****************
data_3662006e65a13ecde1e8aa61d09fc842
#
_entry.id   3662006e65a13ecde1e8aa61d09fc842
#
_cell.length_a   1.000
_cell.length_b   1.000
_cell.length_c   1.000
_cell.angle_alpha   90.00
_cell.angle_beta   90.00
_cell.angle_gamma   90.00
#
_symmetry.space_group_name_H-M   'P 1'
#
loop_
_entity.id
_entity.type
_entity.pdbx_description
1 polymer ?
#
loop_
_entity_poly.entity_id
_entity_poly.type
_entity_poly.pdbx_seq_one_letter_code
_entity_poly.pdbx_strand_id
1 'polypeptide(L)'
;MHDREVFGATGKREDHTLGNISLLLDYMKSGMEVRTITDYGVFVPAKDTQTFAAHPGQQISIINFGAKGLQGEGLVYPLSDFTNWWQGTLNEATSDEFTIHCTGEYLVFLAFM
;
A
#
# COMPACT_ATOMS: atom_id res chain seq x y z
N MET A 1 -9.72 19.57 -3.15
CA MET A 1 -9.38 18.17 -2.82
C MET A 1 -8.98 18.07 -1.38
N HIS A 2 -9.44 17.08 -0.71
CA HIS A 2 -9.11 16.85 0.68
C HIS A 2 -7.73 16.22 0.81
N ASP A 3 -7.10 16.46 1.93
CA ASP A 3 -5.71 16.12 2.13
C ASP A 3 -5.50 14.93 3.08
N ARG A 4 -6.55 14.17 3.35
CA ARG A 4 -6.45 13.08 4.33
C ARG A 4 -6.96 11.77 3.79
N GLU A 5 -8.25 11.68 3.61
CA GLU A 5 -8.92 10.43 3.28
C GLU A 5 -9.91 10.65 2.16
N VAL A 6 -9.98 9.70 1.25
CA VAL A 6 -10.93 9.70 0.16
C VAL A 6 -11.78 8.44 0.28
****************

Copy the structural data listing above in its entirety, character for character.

data_3662006e65a13ecde1e8aa61d09fc842
#
_entry.id   3662006e65a13ecde1e8aa61d09fc842
#
_cell.length_a   1.000
_cell.length_b   1.000
_cell.length_c   1.000
_cell.angle_alpha   90.00
_cell.angle_beta   90.00
_cell.angle_gamma   90.00
#
_symmetry.space_group_name_H-M   'P 1'
#
loop_
_entity.id
_entity.type
_entity.pdbx_description
1 polymer ?
#
loop_
_entity_poly.entity_id
_entity_poly.type
_entity_poly.pdbx_seq_one_letter_code
_entity_poly.pdbx_strand_id
1 'polypeptide(L)'
;MHDREVFGATGKREDHTLGNISLLLDYMKSGMEVRTITDYGVFVPAKDTQTFAAHPGQQISIINFGAKGLQGEGLVYPLSDFTNWWQGTLNEATSDEFTIHCTGEYLVFLAFM
;
A
#
# COMPACT_ATOMS: atom_id res chain seq x y z
N MET A 1 -9.72 19.57 -3.15
CA MET A 1 -9.38 18.17 -2.82
C MET A 1 -8.98 18.07 -1.38
N HIS A 2 -9.44 17.08 -0.71
CA HIS A 2 -9.11 16.85 0.68
C HIS A 2 -7.73 16.22 0.81
N ASP A 3 -7.10 16.46 1.93
CA ASP A 3 -5.71 16.12 2.13
C ASP A 3 -5.50 14.93 3.08
N ARG A 4 -6.55 14.17 3.35
CA ARG A 4 -6.45 13.08 4.33
C ARG A 4 -6.96 11.77 3.79
N GLU A 5 -8.25 11.68 3.61
CA GLU A 5 -8.92 10.43 3.28
C GLU A 5 -9.91 10.65 2.16
N VAL A 6 -9.98 9.70 1.25
CA VAL A 6 -10.93 9.70 0.16
C VAL A 6 -11.78 8.44 0.28